Teachers raise their voices, but schools fall silent

5th September 2014 at 01:00
As vote approaches, councils in Scotland ban talk of referendum

North of the border, the subject is never far from anyone's lips. It holds up queues at supermarket checkouts, spices up the school run and fuels sozzled conversations on nights out.

The Scottish independence referendum - the most pivotal decision the people of Scotland have ever been asked to make - is nearly upon us. Postal votes are already piling up and it is less than a fortnight until polling booths open on the morning of 18 September.

The question some 4.2 million voters will be asked is simple: "Should Scotland be an independent country?" The available answers are "Yes" or "No" - there is no middle way on the ballot paper.

Modern Scotland has never been so politically engaged - and with 16- and 17-year-olds eligible to vote for the first time, schools and their students are a major factor in the debate.

The move to allow younger voters was controversial when it was announced in 2012. Political opponents argued that it was a ruse by the Scottish National Party government to boost its support. In fact, although a growing number of under-18s have come out in favour of independence over the past year, a University of Edinburgh survey recently suggested that a majority of that age group still favoured a No vote.

Since many students will have a direct say in the referendum, the onus has been on schools to help them become informed. And for a time, some parts of Scotland rose to the challenge.

Modern studies - a subject unique to Scotland, which deals with current affairs and usually sits alongside history and geography - came into its own. Some schools, too, organised lively debates with speakers from both Yes and No campaigns.

Concerns were not long in surfacing, however. It transpired that a fifth of Scottish secondary schools did not offer modern studies. Moreover, a Scottish Youth Parliament report (bit.lySYPResearch) last year found that many under-18s did not intend to vote because they had learned next to nothing about politics in school.

According to the report, mandatory personal and social education classes, which provide a logical forum for discussing the referendum for the many students who do not take modern studies, "drastically fail" to convey the importance of voting.

And, just as 18 September hoves into view and voters really start to take notice, referendum-related activity has dried up in schools. A TES survey last week revealed that only 12 debates with outside speakers had been organised in the country's 364 state secondaries for the period between the start of the summer term and the vote. Some local authorities have banned schools from even mentioning the referendum during this time.

Concerned teachers believe that an overcautious reading of electoral law has blocked a unique opportunity to engage teenagers in politics. After being told to scrap plans for a referendum debate only days before it was due to take place, one headteacher complained that the event could have had "a profound effect on the political literacy of our school community".

Not all such events have been banned, with Musselburgh Grammar in East Lothian hosting a debate last week. But it is only recently that arguments around the impact of a Yes or No vote on education have come to the fore.

Scotland has always ploughed its own educational furrow - Reformation leader John Knox was demanding a school for every parish way back in 1560 - and responsibility for most decisions on the sector already lies with the Scottish Parliament. As a result, schools and further education colleges have scarcely featured in the debate around independence.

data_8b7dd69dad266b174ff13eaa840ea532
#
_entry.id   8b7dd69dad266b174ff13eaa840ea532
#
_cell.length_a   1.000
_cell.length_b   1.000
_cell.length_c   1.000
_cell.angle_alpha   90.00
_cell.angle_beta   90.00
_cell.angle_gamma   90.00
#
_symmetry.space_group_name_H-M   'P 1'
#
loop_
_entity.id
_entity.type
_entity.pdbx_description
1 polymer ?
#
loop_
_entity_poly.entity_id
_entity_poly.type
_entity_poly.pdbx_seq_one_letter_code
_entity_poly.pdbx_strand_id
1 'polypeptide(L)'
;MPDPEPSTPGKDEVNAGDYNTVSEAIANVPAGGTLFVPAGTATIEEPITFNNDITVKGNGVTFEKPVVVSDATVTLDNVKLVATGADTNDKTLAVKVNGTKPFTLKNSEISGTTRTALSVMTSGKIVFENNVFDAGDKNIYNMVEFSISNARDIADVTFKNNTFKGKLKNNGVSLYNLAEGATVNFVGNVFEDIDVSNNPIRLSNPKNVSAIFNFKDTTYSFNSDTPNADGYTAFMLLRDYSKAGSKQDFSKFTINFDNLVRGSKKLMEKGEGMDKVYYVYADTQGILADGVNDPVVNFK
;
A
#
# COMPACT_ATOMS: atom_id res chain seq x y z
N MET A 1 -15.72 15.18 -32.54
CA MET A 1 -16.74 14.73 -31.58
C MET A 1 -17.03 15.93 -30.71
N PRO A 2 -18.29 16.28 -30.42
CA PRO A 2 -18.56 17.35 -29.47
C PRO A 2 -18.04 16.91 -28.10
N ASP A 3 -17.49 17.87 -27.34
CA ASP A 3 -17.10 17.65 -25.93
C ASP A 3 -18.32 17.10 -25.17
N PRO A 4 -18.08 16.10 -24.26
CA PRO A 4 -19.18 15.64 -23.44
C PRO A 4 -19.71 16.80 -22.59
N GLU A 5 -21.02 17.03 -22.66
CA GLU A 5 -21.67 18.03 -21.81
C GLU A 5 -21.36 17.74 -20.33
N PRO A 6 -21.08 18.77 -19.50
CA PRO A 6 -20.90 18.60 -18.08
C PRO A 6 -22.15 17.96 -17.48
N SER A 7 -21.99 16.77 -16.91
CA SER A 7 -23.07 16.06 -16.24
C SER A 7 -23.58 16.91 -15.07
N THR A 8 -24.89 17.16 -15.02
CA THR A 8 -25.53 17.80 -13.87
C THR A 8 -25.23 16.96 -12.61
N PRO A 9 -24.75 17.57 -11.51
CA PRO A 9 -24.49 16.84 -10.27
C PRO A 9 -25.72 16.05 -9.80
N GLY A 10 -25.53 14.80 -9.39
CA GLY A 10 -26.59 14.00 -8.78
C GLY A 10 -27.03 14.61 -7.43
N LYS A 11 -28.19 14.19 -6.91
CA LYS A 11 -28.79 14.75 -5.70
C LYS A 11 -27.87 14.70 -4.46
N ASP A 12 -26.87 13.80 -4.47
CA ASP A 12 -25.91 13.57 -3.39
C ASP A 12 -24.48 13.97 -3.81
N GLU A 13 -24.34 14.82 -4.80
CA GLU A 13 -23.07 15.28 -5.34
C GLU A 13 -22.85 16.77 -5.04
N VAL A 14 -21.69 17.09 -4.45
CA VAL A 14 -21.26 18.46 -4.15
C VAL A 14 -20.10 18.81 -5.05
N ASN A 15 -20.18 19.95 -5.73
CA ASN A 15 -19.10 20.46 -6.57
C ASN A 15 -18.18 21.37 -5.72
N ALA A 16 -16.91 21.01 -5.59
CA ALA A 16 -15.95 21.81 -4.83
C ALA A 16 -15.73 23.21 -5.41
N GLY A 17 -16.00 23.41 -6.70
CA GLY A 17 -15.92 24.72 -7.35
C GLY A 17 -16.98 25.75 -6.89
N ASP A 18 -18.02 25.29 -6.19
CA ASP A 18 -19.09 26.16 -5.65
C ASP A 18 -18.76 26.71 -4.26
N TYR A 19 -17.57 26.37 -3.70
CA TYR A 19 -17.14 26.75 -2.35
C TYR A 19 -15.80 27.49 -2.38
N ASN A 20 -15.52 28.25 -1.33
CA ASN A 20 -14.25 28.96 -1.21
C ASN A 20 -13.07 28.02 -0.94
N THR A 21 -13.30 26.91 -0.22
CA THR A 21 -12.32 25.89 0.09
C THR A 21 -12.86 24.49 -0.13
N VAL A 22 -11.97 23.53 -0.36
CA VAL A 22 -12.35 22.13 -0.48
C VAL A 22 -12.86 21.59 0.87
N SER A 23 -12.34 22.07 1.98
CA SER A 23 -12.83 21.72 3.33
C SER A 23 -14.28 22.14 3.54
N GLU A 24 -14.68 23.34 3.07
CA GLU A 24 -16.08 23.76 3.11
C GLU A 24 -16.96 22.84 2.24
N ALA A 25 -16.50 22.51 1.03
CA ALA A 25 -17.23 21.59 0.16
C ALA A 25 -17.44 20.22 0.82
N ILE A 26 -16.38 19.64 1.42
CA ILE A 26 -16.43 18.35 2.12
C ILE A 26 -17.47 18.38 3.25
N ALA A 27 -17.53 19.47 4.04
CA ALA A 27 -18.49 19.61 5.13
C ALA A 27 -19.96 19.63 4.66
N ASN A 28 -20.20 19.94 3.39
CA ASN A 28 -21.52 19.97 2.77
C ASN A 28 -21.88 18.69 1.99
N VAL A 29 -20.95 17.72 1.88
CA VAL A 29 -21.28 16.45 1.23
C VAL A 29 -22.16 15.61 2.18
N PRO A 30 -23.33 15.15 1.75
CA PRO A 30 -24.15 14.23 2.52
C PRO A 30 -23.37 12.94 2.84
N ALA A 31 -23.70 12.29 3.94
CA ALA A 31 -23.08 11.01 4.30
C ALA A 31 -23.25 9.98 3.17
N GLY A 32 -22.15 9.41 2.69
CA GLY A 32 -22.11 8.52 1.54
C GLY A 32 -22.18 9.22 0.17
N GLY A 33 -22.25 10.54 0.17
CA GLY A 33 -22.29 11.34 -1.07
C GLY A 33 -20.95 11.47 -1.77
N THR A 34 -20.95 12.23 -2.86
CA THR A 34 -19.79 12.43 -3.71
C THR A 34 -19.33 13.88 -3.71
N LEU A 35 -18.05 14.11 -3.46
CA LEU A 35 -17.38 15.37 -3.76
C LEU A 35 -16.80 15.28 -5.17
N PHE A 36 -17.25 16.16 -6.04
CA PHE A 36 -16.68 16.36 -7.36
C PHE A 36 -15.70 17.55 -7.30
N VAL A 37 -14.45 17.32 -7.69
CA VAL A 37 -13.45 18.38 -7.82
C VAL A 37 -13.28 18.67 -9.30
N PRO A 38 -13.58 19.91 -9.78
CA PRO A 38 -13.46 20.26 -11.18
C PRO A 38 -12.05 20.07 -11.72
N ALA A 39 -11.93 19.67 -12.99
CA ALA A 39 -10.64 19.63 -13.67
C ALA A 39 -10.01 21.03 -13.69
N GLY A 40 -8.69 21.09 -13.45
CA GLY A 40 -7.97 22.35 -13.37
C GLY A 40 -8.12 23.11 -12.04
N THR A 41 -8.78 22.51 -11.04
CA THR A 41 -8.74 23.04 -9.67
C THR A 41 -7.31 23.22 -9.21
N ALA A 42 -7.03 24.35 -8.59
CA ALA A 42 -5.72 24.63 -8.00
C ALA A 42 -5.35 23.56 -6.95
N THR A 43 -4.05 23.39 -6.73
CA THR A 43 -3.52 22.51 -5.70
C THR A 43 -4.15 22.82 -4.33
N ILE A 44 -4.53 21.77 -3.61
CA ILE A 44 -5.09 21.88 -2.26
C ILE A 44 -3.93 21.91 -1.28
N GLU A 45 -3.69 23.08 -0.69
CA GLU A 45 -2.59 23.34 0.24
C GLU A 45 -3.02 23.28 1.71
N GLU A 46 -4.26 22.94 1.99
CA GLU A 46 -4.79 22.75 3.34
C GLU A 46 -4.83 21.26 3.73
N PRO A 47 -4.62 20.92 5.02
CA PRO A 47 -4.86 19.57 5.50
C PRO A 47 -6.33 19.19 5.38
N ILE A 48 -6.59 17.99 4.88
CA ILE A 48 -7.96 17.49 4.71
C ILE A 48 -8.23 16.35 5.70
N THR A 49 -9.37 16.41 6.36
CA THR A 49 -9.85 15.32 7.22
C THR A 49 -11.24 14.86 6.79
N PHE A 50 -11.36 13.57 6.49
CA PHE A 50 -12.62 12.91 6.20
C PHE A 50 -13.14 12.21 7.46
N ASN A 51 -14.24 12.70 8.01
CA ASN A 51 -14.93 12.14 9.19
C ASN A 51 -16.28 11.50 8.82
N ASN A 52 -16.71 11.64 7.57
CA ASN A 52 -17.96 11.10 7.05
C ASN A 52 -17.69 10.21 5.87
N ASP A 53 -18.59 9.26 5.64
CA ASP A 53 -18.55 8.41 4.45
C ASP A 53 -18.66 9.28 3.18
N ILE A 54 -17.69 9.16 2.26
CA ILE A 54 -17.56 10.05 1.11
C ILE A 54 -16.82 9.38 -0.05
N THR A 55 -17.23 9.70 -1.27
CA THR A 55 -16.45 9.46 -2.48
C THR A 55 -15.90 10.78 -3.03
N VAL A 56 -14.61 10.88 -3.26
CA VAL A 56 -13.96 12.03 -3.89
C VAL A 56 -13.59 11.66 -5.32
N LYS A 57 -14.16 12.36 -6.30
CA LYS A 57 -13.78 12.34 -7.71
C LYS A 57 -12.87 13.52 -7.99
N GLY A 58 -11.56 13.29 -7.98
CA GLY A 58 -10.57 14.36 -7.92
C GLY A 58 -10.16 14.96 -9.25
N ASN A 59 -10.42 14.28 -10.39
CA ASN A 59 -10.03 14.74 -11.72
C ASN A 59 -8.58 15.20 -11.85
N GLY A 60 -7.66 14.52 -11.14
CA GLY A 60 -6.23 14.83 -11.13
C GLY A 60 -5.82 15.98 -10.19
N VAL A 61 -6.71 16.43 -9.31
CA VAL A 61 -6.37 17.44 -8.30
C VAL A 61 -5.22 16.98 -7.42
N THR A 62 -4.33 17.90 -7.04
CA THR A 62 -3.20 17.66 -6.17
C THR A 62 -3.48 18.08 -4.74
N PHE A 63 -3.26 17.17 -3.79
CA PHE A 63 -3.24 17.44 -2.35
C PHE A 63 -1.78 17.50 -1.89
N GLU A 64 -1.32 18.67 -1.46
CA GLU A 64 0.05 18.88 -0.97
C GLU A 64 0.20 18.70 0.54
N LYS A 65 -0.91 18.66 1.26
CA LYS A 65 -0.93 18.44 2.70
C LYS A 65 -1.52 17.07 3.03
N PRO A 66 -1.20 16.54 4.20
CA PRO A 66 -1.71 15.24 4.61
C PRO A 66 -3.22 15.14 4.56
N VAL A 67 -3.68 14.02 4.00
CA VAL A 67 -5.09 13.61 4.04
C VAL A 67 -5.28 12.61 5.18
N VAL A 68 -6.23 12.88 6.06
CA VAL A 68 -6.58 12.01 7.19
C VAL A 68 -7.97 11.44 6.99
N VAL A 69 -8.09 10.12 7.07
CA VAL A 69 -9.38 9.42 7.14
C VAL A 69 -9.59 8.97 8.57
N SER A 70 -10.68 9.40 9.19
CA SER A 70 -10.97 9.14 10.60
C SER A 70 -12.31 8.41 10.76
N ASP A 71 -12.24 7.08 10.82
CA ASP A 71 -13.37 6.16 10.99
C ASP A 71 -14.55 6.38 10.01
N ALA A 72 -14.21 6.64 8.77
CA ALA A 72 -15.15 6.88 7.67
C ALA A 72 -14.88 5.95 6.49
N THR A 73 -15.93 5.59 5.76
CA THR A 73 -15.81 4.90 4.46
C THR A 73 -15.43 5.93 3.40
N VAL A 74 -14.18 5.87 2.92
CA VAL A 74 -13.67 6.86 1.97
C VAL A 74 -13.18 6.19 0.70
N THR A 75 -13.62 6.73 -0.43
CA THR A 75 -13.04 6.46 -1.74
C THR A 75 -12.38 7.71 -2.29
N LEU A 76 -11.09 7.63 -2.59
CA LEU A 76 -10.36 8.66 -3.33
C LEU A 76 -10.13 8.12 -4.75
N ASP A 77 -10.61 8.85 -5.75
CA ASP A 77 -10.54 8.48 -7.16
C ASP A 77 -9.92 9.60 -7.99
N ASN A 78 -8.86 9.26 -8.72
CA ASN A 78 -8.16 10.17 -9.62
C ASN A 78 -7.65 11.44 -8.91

Last month, however, marked the launch of the Teachers for Yes group, which argues that only with full powers over welfare and taxation can Scotland close the stubborn attainment gap between children from rich and poor backgrounds.

An equivalent group has not yet cropped up for the No campaign - unsurprisingly, perhaps, since this has a far less extensive grass-roots network and does not tend to hold public meetings. But No voter and Scottish Labour education spokesperson Kezia Dugdale said she would have switched her alliance if she truly believed independence would close the attainment gap.

The EIS teaching union held the first of four referendum hustings in Aberdeen on Tuesday. Like all teaching unions it has remained scrupulously neutral. But the debate is heating up among school staff. With more than 50,000 teachers working in Scotland, their decisions on 18 September could be crucial.

Debating society

More than 200 pupils sit in the main hall at Musselburgh Grammar just outside Edinburgh, having voluntarily turned up for a debate on the referendum.

The format may be Question Time-like - two politicians for Yes, two for No - but the mood is more unpredictable. Right at the start a boy expected to ask a question on the currency instead throws a curve ball about what independence would mean for the British Army. Others tweet about why it should be Green policy to favour independence, or wonder how Labour can expect credibility on Syria given its record on Iraq. Two girls - one Yes, one No - talked afterwards of national identity and political spin.

Whatever the result is on 18 September, it seems that Scotland's teenagers are more politically engaged than they have been for decades.

What else?

Build engaged citizens with resources on elections, voting, Parliament and politics.

A comprehensive guide to the referendum debate for schools.

This film will help you to discuss identity and voice with primary pupils ahead of the vote.


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